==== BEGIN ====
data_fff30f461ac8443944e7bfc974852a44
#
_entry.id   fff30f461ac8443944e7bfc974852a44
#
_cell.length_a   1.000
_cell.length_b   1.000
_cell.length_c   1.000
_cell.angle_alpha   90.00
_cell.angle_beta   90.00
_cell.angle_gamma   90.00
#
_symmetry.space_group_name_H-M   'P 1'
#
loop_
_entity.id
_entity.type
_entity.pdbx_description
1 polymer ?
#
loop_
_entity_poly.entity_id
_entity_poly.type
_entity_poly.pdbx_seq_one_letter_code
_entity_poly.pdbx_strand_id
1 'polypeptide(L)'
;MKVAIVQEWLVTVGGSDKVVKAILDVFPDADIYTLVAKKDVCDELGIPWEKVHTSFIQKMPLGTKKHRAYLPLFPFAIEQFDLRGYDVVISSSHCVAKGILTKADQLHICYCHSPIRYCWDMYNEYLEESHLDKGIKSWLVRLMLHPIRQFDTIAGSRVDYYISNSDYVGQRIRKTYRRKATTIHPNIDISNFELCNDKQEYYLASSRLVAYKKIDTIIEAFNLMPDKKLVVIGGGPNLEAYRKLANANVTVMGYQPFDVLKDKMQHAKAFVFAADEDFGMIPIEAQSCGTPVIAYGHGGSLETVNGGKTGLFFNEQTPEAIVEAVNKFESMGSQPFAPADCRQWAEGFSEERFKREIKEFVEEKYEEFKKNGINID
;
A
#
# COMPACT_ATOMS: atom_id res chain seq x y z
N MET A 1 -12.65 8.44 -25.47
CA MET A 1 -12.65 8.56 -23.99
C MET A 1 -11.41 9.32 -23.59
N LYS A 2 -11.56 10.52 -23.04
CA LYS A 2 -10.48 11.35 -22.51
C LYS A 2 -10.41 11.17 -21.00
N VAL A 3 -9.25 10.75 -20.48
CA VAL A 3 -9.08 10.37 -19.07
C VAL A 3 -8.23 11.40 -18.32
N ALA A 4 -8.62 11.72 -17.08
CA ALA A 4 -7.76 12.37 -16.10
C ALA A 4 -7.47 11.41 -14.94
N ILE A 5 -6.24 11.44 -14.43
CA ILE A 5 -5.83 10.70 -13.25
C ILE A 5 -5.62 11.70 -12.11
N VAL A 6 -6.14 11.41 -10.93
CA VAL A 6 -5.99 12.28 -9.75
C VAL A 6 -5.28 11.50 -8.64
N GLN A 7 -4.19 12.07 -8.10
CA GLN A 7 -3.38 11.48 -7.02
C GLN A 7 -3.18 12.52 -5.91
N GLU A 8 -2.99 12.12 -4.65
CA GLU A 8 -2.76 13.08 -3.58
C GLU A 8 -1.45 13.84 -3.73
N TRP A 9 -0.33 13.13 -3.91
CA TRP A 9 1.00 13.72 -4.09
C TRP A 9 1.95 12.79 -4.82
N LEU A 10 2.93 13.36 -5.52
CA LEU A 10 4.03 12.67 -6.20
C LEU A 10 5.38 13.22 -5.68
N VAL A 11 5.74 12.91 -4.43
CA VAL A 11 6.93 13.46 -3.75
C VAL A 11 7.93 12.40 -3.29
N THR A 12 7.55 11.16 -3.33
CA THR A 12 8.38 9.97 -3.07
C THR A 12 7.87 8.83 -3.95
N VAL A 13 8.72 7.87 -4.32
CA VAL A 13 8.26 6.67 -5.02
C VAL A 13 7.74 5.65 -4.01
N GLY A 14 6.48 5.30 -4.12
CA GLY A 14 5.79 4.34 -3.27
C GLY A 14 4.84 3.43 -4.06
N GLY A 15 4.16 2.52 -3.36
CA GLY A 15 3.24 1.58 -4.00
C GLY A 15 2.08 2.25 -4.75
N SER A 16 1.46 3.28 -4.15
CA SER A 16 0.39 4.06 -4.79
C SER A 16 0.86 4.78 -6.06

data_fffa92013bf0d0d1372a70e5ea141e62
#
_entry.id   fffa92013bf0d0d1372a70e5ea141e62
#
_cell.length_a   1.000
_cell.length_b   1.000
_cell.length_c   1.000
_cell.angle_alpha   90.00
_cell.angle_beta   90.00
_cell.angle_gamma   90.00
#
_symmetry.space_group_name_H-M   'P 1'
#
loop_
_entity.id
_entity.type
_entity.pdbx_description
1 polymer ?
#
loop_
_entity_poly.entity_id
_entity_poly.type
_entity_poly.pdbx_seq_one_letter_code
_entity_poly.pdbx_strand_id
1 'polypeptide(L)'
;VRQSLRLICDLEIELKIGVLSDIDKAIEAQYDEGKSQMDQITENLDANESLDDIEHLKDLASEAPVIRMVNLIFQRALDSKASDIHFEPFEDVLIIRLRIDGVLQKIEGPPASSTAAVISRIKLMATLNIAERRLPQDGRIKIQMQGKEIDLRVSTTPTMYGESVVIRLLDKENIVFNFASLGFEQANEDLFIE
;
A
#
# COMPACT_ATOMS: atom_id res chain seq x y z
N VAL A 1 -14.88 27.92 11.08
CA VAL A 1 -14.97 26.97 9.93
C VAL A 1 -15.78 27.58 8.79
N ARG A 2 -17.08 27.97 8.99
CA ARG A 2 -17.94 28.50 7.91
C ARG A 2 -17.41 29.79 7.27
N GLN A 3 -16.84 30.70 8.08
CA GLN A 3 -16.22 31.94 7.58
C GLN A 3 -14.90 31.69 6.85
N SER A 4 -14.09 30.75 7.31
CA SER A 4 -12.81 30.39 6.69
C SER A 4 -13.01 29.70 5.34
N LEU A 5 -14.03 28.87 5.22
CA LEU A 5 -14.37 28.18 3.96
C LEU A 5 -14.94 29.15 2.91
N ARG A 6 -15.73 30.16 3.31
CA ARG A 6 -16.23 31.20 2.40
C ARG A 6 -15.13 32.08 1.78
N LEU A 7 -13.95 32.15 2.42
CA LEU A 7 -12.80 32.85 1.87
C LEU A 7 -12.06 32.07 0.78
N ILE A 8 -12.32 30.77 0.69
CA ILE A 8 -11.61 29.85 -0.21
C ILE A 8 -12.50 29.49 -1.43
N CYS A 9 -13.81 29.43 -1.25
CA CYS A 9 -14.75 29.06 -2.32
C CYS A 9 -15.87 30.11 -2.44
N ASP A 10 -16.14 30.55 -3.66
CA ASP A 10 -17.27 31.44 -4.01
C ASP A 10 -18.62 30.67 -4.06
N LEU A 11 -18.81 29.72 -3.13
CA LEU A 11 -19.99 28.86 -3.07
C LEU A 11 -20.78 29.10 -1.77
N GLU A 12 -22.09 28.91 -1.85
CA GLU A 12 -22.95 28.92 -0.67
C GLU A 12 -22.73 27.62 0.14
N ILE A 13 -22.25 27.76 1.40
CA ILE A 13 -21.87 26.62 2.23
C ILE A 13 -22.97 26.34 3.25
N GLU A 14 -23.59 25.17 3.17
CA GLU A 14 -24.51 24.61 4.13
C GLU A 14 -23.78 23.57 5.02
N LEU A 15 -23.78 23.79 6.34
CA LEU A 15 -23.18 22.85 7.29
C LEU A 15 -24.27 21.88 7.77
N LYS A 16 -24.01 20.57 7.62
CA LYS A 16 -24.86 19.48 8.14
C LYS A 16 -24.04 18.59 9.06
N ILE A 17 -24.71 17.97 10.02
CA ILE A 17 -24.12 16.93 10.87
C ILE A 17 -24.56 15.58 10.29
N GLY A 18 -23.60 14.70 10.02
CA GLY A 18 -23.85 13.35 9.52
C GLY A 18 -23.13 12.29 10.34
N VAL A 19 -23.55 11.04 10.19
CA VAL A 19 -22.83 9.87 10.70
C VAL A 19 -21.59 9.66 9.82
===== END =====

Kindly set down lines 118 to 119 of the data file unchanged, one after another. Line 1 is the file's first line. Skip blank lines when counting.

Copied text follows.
N SER A 4 -14.09 30.75 7.31
CA SER A 4 -12.81 30.39 6.69